Note: This article was originally published in March, focused on the No Deposit Band’s benefit for the Monroe County Relay for Life. It’s being published to our website for the first time, updated to reflect the band’s concert this weekend, which will benefit the effort to bring the Vietnam Memorial Traveling Wall to Tompkinsville in September.)
Back in 1969, at the peak of the rock-n-roll revolution, some local boys came together to play rompin’, stompin dance music for their peers and had an absolute blast. In 1974, on the cusp of manhood and marriage and day jobs, they went their separate ways.
But they never forgot that feeling. Back together since 2013 and going strong, the No Deposit Band will bring their straight-outta-Tville brand of warmhearted wild to the National Guard Armory this Saturday night for an evening that will have you up on your feet and singing along.
“I grew up on the corner of Main and Pedigo,” says Jack “Kan-Man” Dodson, one of the three core members.. “It used to be a Norman Rockwell scene. When we got started, I was about 13, Jackie Hagan was 12, and Mark Wheat would have been 14. Mark learned to play a little guitar and talked Jackie into starting a band. I said no at first. But they had nowhere to rehearse, so I said, why don’t y’all just come to my basement. That was when they talked me into grabbing this bass and amp that my mom had, and I just started in.”
Dodson’s mom, born into a musical family, played guitar, mandolin and piano. Jack played trumpet with the school band. No Deposit was a little different, and caught on immediately with the neighborhood youth. “Our first public concert, we played for all the kids in the neighborhood. We only knew maybe five to seven songs, but we played those songs for two hours to around 20, 30 kids. We had a big time! Such a good neighborhood.” Walking everywhere they went, the budding rockers scraped together the funds for lessons and equipment from picking up soda bottles, and ‘No Deposit’ they became.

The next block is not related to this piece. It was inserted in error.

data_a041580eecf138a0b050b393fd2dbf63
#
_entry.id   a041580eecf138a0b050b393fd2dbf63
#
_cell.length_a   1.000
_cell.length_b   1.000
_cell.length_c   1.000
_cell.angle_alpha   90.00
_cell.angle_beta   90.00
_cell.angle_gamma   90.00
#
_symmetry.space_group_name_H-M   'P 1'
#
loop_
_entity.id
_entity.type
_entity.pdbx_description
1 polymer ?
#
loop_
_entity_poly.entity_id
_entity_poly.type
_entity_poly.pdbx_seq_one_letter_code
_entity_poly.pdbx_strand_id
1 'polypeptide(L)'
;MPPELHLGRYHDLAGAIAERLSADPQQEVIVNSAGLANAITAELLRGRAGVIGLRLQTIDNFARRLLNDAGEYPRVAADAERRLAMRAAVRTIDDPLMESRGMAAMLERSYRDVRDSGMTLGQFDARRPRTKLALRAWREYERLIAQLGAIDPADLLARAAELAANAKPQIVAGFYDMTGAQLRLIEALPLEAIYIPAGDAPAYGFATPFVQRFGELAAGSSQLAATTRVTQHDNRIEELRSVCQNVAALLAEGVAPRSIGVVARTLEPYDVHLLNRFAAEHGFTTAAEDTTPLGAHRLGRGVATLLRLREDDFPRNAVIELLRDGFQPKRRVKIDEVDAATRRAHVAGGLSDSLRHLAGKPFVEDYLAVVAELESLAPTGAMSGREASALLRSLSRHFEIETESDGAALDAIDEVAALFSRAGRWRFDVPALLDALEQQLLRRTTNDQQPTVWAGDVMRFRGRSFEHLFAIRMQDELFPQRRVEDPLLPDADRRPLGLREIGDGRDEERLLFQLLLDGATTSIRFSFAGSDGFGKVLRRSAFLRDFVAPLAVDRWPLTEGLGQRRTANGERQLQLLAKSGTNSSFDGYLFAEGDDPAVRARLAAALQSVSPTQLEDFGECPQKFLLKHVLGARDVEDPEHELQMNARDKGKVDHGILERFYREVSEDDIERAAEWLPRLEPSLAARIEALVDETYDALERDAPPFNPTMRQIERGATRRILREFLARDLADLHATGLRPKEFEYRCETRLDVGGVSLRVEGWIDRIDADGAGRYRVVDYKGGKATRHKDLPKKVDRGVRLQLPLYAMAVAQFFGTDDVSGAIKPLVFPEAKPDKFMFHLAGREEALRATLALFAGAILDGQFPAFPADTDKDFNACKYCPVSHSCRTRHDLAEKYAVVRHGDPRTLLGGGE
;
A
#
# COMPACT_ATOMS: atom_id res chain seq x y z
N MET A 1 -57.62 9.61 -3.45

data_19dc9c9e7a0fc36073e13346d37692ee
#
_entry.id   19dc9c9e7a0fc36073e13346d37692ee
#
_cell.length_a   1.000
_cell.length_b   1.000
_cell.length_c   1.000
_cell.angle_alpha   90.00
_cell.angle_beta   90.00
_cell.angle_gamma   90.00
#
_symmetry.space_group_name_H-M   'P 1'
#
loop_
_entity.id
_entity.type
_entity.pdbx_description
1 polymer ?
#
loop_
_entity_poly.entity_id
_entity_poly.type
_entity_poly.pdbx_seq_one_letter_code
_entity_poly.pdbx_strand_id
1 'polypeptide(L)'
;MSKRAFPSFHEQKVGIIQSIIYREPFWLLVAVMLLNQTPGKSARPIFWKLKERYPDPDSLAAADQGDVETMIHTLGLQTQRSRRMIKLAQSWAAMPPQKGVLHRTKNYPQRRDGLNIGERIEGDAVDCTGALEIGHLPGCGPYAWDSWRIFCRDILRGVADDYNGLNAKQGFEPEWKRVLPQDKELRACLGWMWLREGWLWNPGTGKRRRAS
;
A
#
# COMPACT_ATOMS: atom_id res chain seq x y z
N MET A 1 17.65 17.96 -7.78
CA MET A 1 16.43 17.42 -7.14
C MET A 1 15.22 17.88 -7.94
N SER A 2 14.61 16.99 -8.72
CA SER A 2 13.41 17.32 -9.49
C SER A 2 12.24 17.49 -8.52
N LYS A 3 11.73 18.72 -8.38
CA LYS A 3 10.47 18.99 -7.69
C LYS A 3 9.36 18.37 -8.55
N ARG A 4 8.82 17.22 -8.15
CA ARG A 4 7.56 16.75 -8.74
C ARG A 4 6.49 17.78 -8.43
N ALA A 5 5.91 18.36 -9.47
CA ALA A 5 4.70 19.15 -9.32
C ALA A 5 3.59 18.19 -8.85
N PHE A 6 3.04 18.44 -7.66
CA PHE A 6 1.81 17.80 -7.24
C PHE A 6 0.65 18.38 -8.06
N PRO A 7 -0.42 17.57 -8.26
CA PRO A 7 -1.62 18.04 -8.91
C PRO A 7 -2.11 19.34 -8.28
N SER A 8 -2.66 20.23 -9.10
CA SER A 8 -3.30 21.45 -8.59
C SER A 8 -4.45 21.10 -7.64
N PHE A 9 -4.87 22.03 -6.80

As the boys got old enough to drive, they started ranging farther afield, playing gigs with a slightly older band called Blue Glass led by P-Nut Hagan. “They were ‘the’ band before we were, and they used to let us come along and play when they took a break,” Dodson remembers. No Deposit started playing their own post-game school dances at the Armory, and eventually took over the running of downtown venue The Scene from Blue Glass.
“The Scene was the best thing that happened to T-ville for a long time,” reminisced a poster on the Topix internet forum in 2008. “Everyone had a place to come together. And… they did! It kept us all off the streets and we had a ball.” One of the bands that played the Scene, the Itchy Brothers, would go on to international renown after becoming the Kentucky Headhunters.
In 1974, graduating from high school and facing adult responsibilities, Dodson and Hagan and the others hung up their instruments, never expecting to be in a band again. Then, in 2012, Wheat ran into Dodson at the Watermelon Festival. “He asked me, if they got the band back together, was I in? My wife Tammy said, ‘So what are you gonna do?’ but I figured he was just talking. Then he called, so we started back up in 2013. I hadn’t picked up a bass in 39 years, but we’re having more fun than ever, and we sound better than ever too.”
From VFW halls to Kentucky Downs, at benefits, bars and celebrations, fans old and new have come out to relish the band’s classic repertoire of anthems like “All Right Now” and “Born To Be Wild.” “We don’t play country, because it lacks that boom-boom punch,” says Dodson. It’s not that he lacks respect for country; he’s seen Willie Nelson five times, but No Deposit has a pact with their audience. “Every song on our set list is one you can dance to, and you’ll know the words. There’s nothing like looking out into the audience and seeing people singing along.”
The lineup has shifted over the years; currently steady members are Dodson, Hagan and Jason Bow on drums. Others join in as special guests from time to time.
Come down to the Armory this Saturday, May 5 for a concert and dance that starts at 7 p.m., runs to 10 and will be preceded by a cakewalk and silent auction. Expect special guests and surprises of all sorts. Admission is $5, free for kids under 12. To learn more about No Deposit, including a lot more about Tville’s music scene in the Golden Age of Rock, visit www.nodepositband.com.